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SHANGHAI – This summer, for the first time, Chinese subscribers to state broadcaster CCTV’s pay TV arm will be able to pay for Warner Bros. movies delivered direct to their television sets, the Hollywood studio said in Beijing on Wednesday, the second day of MPAA Chairman Christopher Dodd’s first visit to the Chinese capital.
The deal appears to signal progress in a long-running battle by the Hollywood studios for access to greater participation in the distribution of film and television in China’s historically closed media marketplace, where imported films allowed to share in gross revenues are limited to 20 per year.
China was supposed to show progress of opening up distribution channels for copyrighted cultural content by a March 19 deadline set by the World Trade Organization.
In a statement issued from Beijing, Warner Bros. Entertainment announced China’s “first national Pay-Per-View and Video On Demand platform” in partnership with YOU On Demand Media, the exclusive 20-year joint venture partner of the pay-TV arm of state-run broadcaster China Central Television’s dedicated movie channel, CCTV-6.
Warner Bros. said CCTV-6’s pay TV arm, China Home Cinema and YOU On Demand’s platform will provide films such as the Harry Potter series to three million cable TV homes in China by the end of this summer, a number comparable to the subscriber base of top cable operators in the United States.
“China is developing methods for consumers to view movies outside the cinema in a legitimate fashion,” Jim Wuthrich, Warner Brothers president for international home video and digital distribution said. “Through YOU On Demand’s platform,” millions of potential consumers will be able to view our films. They will make it easy for consumers to see the latest films including Harry Potter and the Deathly Hallows, Part 1.”
YOU On Demand’s Chairman and CEO Shane McMahon, a former professional wrestler and executive at World Wrestling Entertainment, called the agreement “a historic milestone,” adding “I’m excited for the millions of Chinese consumers that will be able to experience and enjoy the very best content that Hollywood has to offer.”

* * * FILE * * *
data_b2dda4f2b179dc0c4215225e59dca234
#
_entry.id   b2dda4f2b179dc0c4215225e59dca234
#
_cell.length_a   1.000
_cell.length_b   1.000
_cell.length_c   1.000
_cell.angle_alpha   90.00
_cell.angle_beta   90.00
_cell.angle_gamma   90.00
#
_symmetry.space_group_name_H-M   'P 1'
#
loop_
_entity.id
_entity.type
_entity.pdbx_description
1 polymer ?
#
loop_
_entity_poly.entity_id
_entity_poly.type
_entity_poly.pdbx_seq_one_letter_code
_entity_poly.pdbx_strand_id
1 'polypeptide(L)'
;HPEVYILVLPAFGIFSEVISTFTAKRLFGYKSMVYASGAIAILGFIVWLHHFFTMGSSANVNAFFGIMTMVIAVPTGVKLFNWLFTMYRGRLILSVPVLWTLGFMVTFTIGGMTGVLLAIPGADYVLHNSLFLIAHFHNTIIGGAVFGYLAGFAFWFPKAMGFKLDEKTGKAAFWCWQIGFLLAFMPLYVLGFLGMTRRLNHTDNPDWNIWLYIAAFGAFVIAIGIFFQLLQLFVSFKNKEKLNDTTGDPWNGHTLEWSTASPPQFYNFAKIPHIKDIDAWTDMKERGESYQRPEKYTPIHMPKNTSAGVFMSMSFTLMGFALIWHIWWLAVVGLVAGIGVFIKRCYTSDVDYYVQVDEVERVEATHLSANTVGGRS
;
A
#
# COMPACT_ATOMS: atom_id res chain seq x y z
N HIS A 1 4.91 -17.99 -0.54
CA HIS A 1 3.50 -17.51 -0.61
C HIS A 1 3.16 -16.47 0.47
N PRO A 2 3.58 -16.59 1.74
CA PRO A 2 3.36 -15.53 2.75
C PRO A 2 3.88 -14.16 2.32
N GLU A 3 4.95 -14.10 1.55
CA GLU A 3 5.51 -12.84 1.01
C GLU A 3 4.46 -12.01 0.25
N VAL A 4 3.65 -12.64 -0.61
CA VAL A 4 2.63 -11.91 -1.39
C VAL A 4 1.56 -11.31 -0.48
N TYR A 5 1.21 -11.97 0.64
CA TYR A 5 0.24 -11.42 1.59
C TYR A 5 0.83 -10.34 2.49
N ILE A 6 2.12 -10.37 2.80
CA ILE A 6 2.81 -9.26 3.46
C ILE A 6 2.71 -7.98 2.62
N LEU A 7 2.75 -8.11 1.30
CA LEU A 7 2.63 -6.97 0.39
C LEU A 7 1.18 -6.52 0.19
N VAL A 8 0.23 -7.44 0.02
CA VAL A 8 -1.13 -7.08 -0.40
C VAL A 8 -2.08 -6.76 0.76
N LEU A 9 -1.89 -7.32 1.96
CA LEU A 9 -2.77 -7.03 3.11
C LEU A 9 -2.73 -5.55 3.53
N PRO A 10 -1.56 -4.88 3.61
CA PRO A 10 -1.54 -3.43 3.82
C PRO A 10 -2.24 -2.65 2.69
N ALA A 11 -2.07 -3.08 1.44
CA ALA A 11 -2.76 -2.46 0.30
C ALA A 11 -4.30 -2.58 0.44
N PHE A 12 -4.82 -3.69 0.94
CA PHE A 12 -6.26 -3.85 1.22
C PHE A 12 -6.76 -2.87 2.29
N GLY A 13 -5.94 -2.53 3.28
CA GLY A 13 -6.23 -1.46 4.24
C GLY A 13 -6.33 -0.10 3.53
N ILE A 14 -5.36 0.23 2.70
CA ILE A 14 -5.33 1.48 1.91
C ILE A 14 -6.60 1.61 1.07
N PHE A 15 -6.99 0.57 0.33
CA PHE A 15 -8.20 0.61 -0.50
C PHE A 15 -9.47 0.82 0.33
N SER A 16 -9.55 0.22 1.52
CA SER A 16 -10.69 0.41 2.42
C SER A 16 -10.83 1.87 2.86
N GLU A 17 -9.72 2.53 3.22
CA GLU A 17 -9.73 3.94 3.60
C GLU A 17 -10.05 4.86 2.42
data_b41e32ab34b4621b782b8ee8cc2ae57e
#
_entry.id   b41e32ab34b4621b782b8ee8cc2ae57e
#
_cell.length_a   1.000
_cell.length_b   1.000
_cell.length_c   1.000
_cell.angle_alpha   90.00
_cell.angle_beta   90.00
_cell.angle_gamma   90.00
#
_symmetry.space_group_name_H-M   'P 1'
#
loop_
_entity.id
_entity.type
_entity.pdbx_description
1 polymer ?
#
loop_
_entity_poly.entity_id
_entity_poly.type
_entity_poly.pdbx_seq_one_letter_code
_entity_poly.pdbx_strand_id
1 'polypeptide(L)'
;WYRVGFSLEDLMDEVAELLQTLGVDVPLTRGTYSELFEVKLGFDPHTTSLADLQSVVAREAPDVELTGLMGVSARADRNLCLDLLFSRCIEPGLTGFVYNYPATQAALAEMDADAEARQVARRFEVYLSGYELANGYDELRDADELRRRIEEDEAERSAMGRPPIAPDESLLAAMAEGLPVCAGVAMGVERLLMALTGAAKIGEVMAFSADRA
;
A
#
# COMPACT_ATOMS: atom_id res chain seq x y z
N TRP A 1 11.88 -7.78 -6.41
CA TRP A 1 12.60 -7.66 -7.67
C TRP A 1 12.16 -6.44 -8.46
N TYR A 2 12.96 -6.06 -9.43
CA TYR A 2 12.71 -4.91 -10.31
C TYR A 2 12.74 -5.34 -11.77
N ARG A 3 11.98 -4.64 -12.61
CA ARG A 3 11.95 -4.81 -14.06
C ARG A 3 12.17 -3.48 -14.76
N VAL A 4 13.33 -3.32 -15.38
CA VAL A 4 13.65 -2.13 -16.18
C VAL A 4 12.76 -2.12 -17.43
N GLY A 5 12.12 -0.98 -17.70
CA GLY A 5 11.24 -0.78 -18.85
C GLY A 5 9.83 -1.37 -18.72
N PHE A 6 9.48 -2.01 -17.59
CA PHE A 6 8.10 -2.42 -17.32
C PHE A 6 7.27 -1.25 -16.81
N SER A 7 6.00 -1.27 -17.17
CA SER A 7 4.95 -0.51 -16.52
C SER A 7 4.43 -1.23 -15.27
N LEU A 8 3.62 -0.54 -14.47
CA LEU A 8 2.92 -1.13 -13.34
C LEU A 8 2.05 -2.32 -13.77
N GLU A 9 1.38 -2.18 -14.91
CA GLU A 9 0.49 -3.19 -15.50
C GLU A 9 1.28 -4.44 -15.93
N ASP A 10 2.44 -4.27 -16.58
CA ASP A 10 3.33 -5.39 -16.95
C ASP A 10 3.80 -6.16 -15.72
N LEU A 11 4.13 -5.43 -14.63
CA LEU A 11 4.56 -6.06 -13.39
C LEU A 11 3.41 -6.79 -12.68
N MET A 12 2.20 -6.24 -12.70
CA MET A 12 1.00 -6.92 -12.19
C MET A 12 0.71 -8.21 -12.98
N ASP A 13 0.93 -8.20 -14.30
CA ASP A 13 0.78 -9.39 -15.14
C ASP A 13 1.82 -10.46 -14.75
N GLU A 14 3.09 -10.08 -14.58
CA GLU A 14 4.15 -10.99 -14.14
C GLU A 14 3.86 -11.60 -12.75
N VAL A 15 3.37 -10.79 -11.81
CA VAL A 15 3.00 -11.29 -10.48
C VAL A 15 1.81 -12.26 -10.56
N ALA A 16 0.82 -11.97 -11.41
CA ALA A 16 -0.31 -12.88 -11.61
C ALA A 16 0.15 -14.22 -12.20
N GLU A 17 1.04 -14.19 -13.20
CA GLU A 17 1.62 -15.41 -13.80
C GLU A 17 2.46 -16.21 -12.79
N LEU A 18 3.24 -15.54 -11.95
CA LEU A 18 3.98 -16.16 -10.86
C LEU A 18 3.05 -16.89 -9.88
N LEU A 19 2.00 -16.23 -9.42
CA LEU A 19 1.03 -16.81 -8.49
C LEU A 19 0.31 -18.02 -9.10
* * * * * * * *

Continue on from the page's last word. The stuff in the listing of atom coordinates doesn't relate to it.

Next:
The question is, will they pay for it, and is it legal under current Chinese law?
Home entertainment products, while not subject to the annual 20 film cap, still may not be distributed directly into China by a foreign company, observed Steve Dickinson, a China-based media industry trade expert with Seattle law firm Harris Moure.
Sources claiming to be familiar with the Warner-YOD-CCTV-6 deal’s structure say that YOD’s contract is actually with a private Beijing-based VOD solutions company called Zhonghai, which, in turn, has a non-exclusive contract to source video content for the VOD unit of CCTV-6’s pay TV platform.
In China’s tightly controlled media landscape, it could be only a matter of time before media regulators in the ruling one-party government in Beijing crack down on any foreign entity trying to sell content directly into China, even through a series of middlemen.
“All the middlemen do not make things more or less legal in the eyes of the regulators. It just makes for a complicated scheme by which investors can be manipulated,” Dickinson said.
In a market where movie theater ticket sales soared 64 percent last year to $1.5 billion, there’s still very little revenue to be made from the Chinese home entertainment, undercut by pirated discs of Hollywood films costing less than $1 and free illegal Internet download.
Thus, it is not yet clear what revenue Warner will be able to recoup from China’s nascent cable marketplace – which must compete with discs and downloads – Dickinson said.
“One wonders why anyone would pay to see a movie for a single viewing on a home TV,” Dickinson told The Hollywood Reporter in an email. “At any rate, it does show some interest in opening up the China market for audio visual products, which is a good thing.”
Nor was it yet clear where the CCTV-6 pay arm’s VOD service for Warner’s content will be made available, although sources close to the deal say that there are plans to roll out the service in seven Chinese cities in 2011 and eight more in 2012.
Currently, it’s very tough to get imported filmed entertainment onto Chinese television and what is allowed often is only broadcast into luxury hotels and diplomatic residence compounds.
If CCTV-6, Warner and YOD managed to develop a wide subscriber base, Rance Pow, president of Shanghai based industry consultancy said that the deal would “probably mark an important step in developing the ancillary markets in China,” where a film’s theatrical release historically has represented about 90% of its total revenues in the market.
But Dickinson points out it’s unclear if it would generate much money in the early stages.
“The real money in China is from a release in theaters, not the sale of DVDs and not television broadcast,” Dickinson said.
Some analysts are more skeptical still. One, who asked not to be referred to by name for fear it would jeopardize business, referred to the Warner-YOD-CTV-6 structure as a “shell game.”
According to the source, who has consulted for multiple media entities both Western and Chinese over the years, YOD’s McMahon approached the Los Angeles-based executives of all the Hollywood studios several months ago, saying he’d secured a platform to distribute content in China, “bypassing their China people, who know how things work here,” the analyst said.
“This is an over the counter stock looking for a boost to its price by making an announcement,” the analyst said.
Shares of YOD, whose market capitalization is about $72.7 million, according to financial filings, have traded at less than 15 cents for the last year.
Requests to speak with Warner Brothers and YOD were not met by deadline.
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